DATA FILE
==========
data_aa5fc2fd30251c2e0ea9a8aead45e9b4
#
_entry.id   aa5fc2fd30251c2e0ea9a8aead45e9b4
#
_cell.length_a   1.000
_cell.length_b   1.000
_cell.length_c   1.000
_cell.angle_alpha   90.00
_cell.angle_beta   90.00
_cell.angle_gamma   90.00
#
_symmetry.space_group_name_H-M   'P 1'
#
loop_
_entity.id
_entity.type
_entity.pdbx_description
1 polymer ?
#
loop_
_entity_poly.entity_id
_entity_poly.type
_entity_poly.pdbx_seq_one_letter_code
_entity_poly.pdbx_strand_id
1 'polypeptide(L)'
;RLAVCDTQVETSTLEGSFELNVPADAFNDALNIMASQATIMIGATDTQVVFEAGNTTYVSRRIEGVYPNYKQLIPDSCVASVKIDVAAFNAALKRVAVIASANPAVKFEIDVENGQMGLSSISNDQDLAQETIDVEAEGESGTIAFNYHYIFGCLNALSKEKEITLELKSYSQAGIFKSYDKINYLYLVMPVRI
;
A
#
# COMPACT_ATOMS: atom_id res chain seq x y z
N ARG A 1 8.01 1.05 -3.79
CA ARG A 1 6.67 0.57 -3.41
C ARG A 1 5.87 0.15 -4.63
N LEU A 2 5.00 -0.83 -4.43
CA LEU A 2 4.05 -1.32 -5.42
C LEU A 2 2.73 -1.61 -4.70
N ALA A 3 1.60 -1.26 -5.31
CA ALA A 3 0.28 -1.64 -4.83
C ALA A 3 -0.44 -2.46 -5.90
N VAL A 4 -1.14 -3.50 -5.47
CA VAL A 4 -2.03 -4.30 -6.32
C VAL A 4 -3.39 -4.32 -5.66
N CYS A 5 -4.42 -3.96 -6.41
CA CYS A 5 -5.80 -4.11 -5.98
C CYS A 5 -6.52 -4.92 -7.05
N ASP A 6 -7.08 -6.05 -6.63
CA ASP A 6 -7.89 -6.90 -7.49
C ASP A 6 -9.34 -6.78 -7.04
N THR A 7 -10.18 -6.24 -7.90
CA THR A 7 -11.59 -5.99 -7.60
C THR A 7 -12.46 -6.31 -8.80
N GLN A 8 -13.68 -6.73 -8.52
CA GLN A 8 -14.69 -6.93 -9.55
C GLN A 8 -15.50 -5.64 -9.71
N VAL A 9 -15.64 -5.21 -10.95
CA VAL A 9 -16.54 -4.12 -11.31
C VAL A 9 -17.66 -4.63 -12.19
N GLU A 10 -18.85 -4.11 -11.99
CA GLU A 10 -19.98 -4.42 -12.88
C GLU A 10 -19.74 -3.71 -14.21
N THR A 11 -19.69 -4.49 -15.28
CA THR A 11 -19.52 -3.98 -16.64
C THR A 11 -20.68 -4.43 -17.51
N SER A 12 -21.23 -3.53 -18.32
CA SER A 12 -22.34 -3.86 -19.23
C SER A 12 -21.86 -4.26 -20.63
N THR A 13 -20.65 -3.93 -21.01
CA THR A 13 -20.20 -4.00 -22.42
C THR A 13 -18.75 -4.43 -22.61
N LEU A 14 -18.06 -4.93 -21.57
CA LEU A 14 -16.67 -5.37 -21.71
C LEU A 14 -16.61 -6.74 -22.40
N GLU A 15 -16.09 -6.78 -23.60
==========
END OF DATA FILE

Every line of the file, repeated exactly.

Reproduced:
data_aa5fc2fd30251c2e0ea9a8aead45e9b4
#
_entry.id   aa5fc2fd30251c2e0ea9a8aead45e9b4
#
_cell.length_a   1.000
_cell.length_b   1.000
_cell.length_c   1.000
_cell.angle_alpha   90.00
_cell.angle_beta   90.00
_cell.angle_gamma   90.00
#
_symmetry.space_group_name_H-M   'P 1'
#
loop_
_entity.id
_entity.type
_entity.pdbx_description
1 polymer ?
#
loop_
_entity_poly.entity_id
_entity_poly.type
_entity_poly.pdbx_seq_one_letter_code
_entity_poly.pdbx_strand_id
1 'polypeptide(L)'
;RLAVCDTQVETSTLEGSFELNVPADAFNDALNIMASQATIMIGATDTQVVFEAGNTTYVSRRIEGVYPNYKQLIPDSCVASVKIDVAAFNAALKRVAVIASANPAVKFEIDVENGQMGLSSISNDQDLAQETIDVEAEGESGTIAFNYHYIFGCLNALSKEKEITLELKSYSQAGIFKSYDKINYLYLVMPVRI
;
A
#
# COMPACT_ATOMS: atom_id res chain seq x y z
N ARG A 1 8.01 1.05 -3.79
CA ARG A 1 6.67 0.57 -3.41
C ARG A 1 5.87 0.15 -4.63
N LEU A 2 5.00 -0.83 -4.43
CA LEU A 2 4.05 -1.32 -5.42
C LEU A 2 2.73 -1.61 -4.70
N ALA A 3 1.60 -1.26 -5.31
CA ALA A 3 0.28 -1.64 -4.83
C ALA A 3 -0.44 -2.46 -5.90
N VAL A 4 -1.14 -3.50 -5.47
CA VAL A 4 -2.03 -4.30 -6.32
C VAL A 4 -3.39 -4.32 -5.66
N CYS A 5 -4.42 -3.96 -6.41
CA CYS A 5 -5.80 -4.11 -5.98
C CYS A 5 -6.52 -4.92 -7.05
N ASP A 6 -7.08 -6.05 -6.63
CA ASP A 6 -7.89 -6.90 -7.49
C ASP A 6 -9.34 -6.78 -7.04
N THR A 7 -10.18 -6.24 -7.90
CA THR A 7 -11.59 -5.99 -7.60
C THR A 7 -12.46 -6.31 -8.80
N GLN A 8 -13.68 -6.73 -8.52
CA GLN A 8 -14.69 -6.93 -9.55
C GLN A 8 -15.50 -5.64 -9.71
N VAL A 9 -15.64 -5.21 -10.95
CA VAL A 9 -16.54 -4.12 -11.31
C VAL A 9 -17.66 -4.63 -12.19
N GLU A 10 -18.85 -4.11 -11.99
CA GLU A 10 -19.98 -4.42 -12.88
C GLU A 10 -19.74 -3.71 -14.21
N THR A 11 -19.69 -4.49 -15.28
CA THR A 11 -19.52 -3.98 -16.64
C THR A 11 -20.68 -4.43 -17.51
N SER A 12 -21.23 -3.53 -18.32
CA SER A 12 -22.34 -3.86 -19.23
C SER A 12 -21.86 -4.26 -20.63
N THR A 13 -20.65 -3.93 -21.01
CA THR A 13 -20.20 -4.00 -22.42
C THR A 13 -18.75 -4.43 -22.61
N LEU A 14 -18.06 -4.93 -21.57
CA LEU A 14 -16.67 -5.37 -21.71
C LEU A 14 -16.61 -6.74 -22.40
N GLU A 15 -16.09 -6.78 -23.60